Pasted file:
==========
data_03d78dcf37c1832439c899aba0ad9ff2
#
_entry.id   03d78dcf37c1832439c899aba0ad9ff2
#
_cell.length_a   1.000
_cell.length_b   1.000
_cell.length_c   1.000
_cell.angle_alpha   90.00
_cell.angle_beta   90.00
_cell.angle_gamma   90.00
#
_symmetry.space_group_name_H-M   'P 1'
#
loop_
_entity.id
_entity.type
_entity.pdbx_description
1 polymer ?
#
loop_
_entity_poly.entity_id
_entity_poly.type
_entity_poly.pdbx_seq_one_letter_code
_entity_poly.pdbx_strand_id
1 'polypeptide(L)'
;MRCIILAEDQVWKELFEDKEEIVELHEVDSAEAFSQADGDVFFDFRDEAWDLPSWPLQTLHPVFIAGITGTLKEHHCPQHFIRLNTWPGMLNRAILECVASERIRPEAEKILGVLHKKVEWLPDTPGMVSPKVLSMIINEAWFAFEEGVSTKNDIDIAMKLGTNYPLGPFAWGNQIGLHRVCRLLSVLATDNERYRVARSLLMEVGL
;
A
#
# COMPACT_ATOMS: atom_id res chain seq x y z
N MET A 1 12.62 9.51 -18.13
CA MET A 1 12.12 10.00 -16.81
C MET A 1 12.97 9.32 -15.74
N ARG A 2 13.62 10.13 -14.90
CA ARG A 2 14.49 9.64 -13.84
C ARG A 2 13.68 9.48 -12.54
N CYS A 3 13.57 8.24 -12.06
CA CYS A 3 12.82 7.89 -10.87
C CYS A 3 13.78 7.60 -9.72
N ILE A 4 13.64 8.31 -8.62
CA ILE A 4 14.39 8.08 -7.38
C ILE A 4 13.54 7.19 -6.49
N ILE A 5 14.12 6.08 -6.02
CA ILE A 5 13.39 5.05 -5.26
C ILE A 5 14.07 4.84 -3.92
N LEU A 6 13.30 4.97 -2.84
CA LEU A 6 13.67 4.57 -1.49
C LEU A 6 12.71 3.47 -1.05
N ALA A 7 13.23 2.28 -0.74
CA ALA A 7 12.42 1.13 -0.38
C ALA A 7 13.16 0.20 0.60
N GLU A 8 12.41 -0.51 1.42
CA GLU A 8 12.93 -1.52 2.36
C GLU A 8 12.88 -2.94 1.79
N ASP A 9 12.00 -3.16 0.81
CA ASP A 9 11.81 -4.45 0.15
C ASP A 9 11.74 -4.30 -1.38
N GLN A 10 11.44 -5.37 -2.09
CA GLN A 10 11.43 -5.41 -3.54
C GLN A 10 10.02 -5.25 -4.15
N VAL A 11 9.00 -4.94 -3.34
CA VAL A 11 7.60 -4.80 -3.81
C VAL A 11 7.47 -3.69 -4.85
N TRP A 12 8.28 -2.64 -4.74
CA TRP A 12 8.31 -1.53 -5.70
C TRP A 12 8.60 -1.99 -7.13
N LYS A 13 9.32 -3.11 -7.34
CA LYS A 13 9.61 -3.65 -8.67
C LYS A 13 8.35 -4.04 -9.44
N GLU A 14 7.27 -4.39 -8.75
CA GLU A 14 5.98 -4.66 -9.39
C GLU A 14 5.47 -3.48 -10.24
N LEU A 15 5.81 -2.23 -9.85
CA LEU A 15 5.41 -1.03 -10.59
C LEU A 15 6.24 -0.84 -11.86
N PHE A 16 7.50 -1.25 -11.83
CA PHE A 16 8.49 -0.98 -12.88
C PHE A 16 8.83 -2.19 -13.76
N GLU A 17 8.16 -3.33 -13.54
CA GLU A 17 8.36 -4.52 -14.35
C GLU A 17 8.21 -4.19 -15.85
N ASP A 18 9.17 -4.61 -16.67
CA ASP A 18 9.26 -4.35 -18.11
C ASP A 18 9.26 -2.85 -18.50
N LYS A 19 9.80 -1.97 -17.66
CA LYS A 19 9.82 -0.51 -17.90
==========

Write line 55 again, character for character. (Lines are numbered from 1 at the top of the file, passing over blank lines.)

N ASP A 9 12.00 -3.16 0.81